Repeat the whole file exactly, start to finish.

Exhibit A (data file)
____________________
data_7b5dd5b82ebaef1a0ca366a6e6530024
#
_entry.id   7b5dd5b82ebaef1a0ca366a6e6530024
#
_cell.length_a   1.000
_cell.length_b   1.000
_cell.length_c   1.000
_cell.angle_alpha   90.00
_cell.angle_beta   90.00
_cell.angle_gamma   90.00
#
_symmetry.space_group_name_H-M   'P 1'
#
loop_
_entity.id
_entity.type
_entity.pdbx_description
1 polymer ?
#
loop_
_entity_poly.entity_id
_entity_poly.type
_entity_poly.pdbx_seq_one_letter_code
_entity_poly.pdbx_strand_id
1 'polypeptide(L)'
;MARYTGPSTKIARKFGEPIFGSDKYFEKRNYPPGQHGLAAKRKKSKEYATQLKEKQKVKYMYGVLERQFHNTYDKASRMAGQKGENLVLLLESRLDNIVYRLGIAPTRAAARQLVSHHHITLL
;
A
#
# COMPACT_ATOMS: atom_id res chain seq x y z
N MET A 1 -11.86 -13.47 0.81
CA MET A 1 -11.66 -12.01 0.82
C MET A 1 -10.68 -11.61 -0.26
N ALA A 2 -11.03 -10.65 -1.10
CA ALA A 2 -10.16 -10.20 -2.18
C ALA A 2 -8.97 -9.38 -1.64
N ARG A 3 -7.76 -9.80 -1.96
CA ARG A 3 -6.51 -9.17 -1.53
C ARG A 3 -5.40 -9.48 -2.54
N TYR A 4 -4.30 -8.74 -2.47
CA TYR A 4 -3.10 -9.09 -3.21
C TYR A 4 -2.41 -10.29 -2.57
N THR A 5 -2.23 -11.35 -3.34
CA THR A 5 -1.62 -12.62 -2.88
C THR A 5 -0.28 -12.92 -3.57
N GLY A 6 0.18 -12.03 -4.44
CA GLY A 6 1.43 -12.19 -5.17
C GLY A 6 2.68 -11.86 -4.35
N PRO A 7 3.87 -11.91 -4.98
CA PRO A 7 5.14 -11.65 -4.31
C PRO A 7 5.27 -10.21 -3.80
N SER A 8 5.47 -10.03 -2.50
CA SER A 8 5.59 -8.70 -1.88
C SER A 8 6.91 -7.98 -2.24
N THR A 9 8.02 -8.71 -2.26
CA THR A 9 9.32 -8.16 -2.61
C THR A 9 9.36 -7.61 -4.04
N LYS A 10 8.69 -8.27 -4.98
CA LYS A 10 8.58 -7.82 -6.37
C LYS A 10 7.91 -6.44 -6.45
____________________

data_7b5dd5b82ebaef1a0ca366a6e6530024
#
_entry.id   7b5dd5b82ebaef1a0ca366a6e6530024
#
_cell.length_a   1.000
_cell.length_b   1.000
_cell.length_c   1.000
_cell.angle_alpha   90.00
_cell.angle_beta   90.00
_cell.angle_gamma   90.00
#
_symmetry.space_group_name_H-M   'P 1'
#
loop_
_entity.id
_entity.type
_entity.pdbx_description
1 polymer ?
#
loop_
_entity_poly.entity_id
_entity_poly.type
_entity_poly.pdbx_seq_one_letter_code
_entity_poly.pdbx_strand_id
1 'polypeptide(L)'
;MARYTGPSTKIARKFGEPIFGSDKYFEKRNYPPGQHGLAAKRKKSKEYATQLKEKQKVKYMYGVLERQFHNTYDKASRMAGQKGENLVLLLESRLDNIVYRLGIAPTRAAARQLVSHHHITLL
;
A
#
# COMPACT_ATOMS: atom_id res chain seq x y z
N MET A 1 -11.86 -13.47 0.81
CA MET A 1 -11.66 -12.01 0.82
C MET A 1 -10.68 -11.61 -0.26
N ALA A 2 -11.03 -10.65 -1.10
CA ALA A 2 -10.16 -10.20 -2.18
C ALA A 2 -8.97 -9.38 -1.64
N ARG A 3 -7.76 -9.80 -1.96
CA ARG A 3 -6.51 -9.17 -1.53
C ARG A 3 -5.40 -9.48 -2.54
N TYR A 4 -4.30 -8.74 -2.47
CA TYR A 4 -3.10 -9.09 -3.21
C TYR A 4 -2.41 -10.29 -2.57
N THR A 5 -2.23 -11.35 -3.34
CA THR A 5 -1.62 -12.62 -2.88
C THR A 5 -0.28 -12.92 -3.57
N GLY A 6 0.18 -12.03 -4.44
CA GLY A 6 1.43 -12.19 -5.17
C GLY A 6 2.68 -11.86 -4.35
N PRO A 7 3.87 -11.91 -4.98
CA PRO A 7 5.14 -11.65 -4.31
C PRO A 7 5.27 -10.21 -3.80
N SER A 8 5.47 -10.03 -2.50
CA SER A 8 5.59 -8.70 -1.88
C SER A 8 6.91 -7.98 -2.24
N THR A 9 8.02 -8.71 -2.26
CA THR A 9 9.32 -8.16 -2.61
C THR A 9 9.36 -7.61 -4.04
N LYS A 10 8.69 -8.27 -4.98
CA LYS A 10 8.58 -7.82 -6.37
C LYS A 10 7.91 -6.44 -6.45